The St. Lawrence River : Facts & History

Seagull fly near water

Discover the St. Lawrence River

The St. Lawrence River is one of Quebec’s main attractions because of its magnificent beauty, rich history and impressive fauna and flora. Discover why it remains to this day an integral part of our everyday lives.

A few statistics 

  • 17th longest river in the world
  • Source: Mouth of Lake Ontario, in Kingston
  • Length: 1,600 km (from Lake Ontario to the Atlantic ocean)
  • Width: 100 km in Sept-Îles
  • Dotted with 600 islands and archipelagos
  • Includes 3 lakes: Lake Saint-Louis, Lake Saint-François, Lake Saint-Pierre
  • 350 rivers flow into it
  • Tides can reach up to 7 m in St-François de l'Île d'Orléans
  • Tides stop at Trois-Rivières
  • The salinity of the water begins east, downstream of Île d'Orléans (salty up to Tadoussac and brackish up to Cap Tourmente)
  • 3 sections: the river, the estuary and the gulf
  • Navigable during all seasons
  • Drainage basin: 1/10 of the world's freshwater reserves
  • 80% of the population of Quebec lives on the shores of the St. Lawrence

From the "Walking River" to the "St. Lawrence''

When the first Europeans ventured onto the waters of the St. Lawrence, they gave it many names, such as "Cod River" and "Great River".

However, long before, the Natives had nicknamed it the "Walking River" during summer and the "Sliding River" during winter.

However, it is to the explorer Jacques Cartier that the official discovery of the river is conceded in 1535. He named it "Saint Laurent", referring to the name of the saint of the day, August 10th, when it is said Jacques Cartier first traveled to the region.

Geological formation of the youngest river in the world

The St. Lawrence Valley was occupied, nearly a billion years ago, by a plateau with an elevation, similar to that of present-day Tibet. About 600 million years ago, the supercontinent Pannotia broke up into four sub-continents, Laurentia, Baltica, Siberia and Gondwana, which gave rise to an immense ocean called Iapetus. At the same time, numerous breaks and trenches were formed along the axis behind the actual St. Lawrence River.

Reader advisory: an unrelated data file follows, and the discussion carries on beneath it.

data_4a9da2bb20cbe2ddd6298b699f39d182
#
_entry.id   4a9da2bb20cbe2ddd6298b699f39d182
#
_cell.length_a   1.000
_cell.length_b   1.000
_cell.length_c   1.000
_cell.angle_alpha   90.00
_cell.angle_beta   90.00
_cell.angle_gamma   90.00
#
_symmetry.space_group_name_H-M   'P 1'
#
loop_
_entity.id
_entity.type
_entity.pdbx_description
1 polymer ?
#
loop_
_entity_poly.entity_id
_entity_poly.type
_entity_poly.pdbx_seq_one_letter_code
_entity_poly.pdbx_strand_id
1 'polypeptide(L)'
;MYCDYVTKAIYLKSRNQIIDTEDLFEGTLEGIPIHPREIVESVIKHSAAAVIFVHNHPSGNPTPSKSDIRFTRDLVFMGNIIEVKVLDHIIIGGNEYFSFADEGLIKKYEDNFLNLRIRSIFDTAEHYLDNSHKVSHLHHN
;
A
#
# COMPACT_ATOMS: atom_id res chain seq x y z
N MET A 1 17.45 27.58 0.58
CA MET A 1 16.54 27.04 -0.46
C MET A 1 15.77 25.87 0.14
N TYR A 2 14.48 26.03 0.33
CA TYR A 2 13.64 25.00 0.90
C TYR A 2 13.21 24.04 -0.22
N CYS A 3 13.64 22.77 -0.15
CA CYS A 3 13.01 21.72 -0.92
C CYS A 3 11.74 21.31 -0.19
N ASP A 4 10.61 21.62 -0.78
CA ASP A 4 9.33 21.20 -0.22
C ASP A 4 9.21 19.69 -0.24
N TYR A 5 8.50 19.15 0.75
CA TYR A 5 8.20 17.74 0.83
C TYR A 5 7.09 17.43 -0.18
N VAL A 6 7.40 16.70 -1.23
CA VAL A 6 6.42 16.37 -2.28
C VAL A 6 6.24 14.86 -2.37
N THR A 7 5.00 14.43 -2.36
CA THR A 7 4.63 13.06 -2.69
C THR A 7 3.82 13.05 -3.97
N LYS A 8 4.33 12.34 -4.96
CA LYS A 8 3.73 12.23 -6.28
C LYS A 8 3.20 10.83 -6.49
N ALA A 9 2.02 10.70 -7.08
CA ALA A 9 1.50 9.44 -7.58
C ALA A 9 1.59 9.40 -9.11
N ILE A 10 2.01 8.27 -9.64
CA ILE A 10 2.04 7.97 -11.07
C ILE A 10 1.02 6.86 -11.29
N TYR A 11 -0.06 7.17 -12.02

During the last Wisconsin glaciation, a huge ice cap, the Laurentide Ice Sheet, covered a large part of the North American continent. As the ice retreated due to global warming about 12,000 years ago, it gave way to a vast inland sea, the Champlain Sea, in the present-day St. Lawrence River valley.

Following the elevation of the land by a phenomenon of isostasy the sea withdrew in turn to make way for the current St. Lawrence River.

The complete melting of the Laurentide Ice Sheet, around 6,500 B.C., gave birth to the St. Lawrence River system.

Settlement of the valley

From the Natives to the French

Archaeological digs have shown that the Natives' presence along the river dates back to nearly 9,000 BC.

The Vikings were the first Europeans to land in America, on the coast of Labrador around the year 1000. Five centuries later, Basque fishermen were hunting whales in the St. Lawrence. 1534 marks the arrival of Jacques Cartier and the birth of New France!

The river, a true gateway

The river was the gateway through which Europeans arrived in North America, hence its great importance when it came to the development of this new territory. Fishing along its coastline and especially fur trade, led to a deep exploration of the waterway and its land. This trade, which was increasingly practiced, allowed the construction of posts along the river, which brought human occupation. Therefore, industrialized villages and cities emerged.


The arrival of maritime traffic on the St. Lawrence allowed for exchanges of all kinds and the development we know today. The river now welcomes travelers from all over the world, all eager to learn about the many secrets the river can unveil.

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